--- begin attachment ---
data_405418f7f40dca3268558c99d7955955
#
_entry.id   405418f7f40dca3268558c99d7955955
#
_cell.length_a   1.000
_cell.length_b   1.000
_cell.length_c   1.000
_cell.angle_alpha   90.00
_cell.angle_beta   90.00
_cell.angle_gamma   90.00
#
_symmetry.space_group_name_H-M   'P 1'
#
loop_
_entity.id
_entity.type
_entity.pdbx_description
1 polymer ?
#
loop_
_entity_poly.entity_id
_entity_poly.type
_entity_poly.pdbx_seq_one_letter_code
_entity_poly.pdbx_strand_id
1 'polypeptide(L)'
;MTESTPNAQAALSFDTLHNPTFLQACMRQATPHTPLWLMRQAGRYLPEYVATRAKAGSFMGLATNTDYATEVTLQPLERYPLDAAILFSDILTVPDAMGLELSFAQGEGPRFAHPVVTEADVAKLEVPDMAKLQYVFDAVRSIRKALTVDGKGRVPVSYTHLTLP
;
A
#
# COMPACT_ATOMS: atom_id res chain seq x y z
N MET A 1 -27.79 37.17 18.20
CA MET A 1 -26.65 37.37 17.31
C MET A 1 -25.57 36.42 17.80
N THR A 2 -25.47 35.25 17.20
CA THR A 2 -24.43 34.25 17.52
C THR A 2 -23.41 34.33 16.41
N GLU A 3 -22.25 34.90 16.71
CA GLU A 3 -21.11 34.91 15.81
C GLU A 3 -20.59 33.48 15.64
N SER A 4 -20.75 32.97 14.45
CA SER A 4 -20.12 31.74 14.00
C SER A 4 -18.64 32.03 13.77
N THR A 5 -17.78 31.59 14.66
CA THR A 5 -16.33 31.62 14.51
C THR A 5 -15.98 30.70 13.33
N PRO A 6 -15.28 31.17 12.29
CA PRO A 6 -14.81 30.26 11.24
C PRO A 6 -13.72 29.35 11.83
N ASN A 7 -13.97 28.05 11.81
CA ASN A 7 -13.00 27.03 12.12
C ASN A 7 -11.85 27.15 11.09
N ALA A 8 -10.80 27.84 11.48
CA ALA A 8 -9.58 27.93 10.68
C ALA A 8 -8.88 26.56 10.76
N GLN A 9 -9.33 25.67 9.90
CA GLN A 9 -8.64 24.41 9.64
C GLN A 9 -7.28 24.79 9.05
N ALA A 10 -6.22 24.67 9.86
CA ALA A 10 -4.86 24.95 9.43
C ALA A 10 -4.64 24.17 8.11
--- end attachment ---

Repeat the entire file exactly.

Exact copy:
data_405418f7f40dca3268558c99d7955955
#
_entry.id   405418f7f40dca3268558c99d7955955
#
_cell.length_a   1.000
_cell.length_b   1.000
_cell.length_c   1.000
_cell.angle_alpha   90.00
_cell.angle_beta   90.00
_cell.angle_gamma   90.00
#
_symmetry.space_group_name_H-M   'P 1'
#
loop_
_entity.id
_entity.type
_entity.pdbx_description
1 polymer ?
#
loop_
_entity_poly.entity_id
_entity_poly.type
_entity_poly.pdbx_seq_one_letter_code
_entity_poly.pdbx_strand_id
1 'polypeptide(L)'
;MTESTPNAQAALSFDTLHNPTFLQACMRQATPHTPLWLMRQAGRYLPEYVATRAKAGSFMGLATNTDYATEVTLQPLERYPLDAAILFSDILTVPDAMGLELSFAQGEGPRFAHPVVTEADVAKLEVPDMAKLQYVFDAVRSIRKALTVDGKGRVPVSYTHLTLP
;
A
#
# COMPACT_ATOMS: atom_id res chain seq x y z
N MET A 1 -27.79 37.17 18.20
CA MET A 1 -26.65 37.37 17.31
C MET A 1 -25.57 36.42 17.80
N THR A 2 -25.47 35.25 17.20
CA THR A 2 -24.43 34.25 17.52
C THR A 2 -23.41 34.33 16.41
N GLU A 3 -22.25 34.90 16.71
CA GLU A 3 -21.11 34.91 15.81
C GLU A 3 -20.59 33.48 15.64
N SER A 4 -20.75 32.97 14.45
CA SER A 4 -20.12 31.74 14.00
C SER A 4 -18.64 32.03 13.77
N THR A 5 -17.78 31.59 14.66
CA THR A 5 -16.33 31.62 14.51
C THR A 5 -15.98 30.70 13.33
N PRO A 6 -15.28 31.17 12.29
CA PRO A 6 -14.81 30.26 11.24
C PRO A 6 -13.72 29.35 11.83
N ASN A 7 -13.97 28.05 11.81
CA ASN A 7 -13.00 27.03 12.12
C ASN A 7 -11.85 27.15 11.09
N ALA A 8 -10.80 27.84 11.48
CA ALA A 8 -9.58 27.93 10.68
C ALA A 8 -8.88 26.56 10.76
N GLN A 9 -9.33 25.67 9.90
CA GLN A 9 -8.64 24.41 9.64
C GLN A 9 -7.28 24.79 9.05
N ALA A 10 -6.22 24.67 9.86
CA ALA A 10 -4.86 24.95 9.43
C ALA A 10 -4.64 24.17 8.11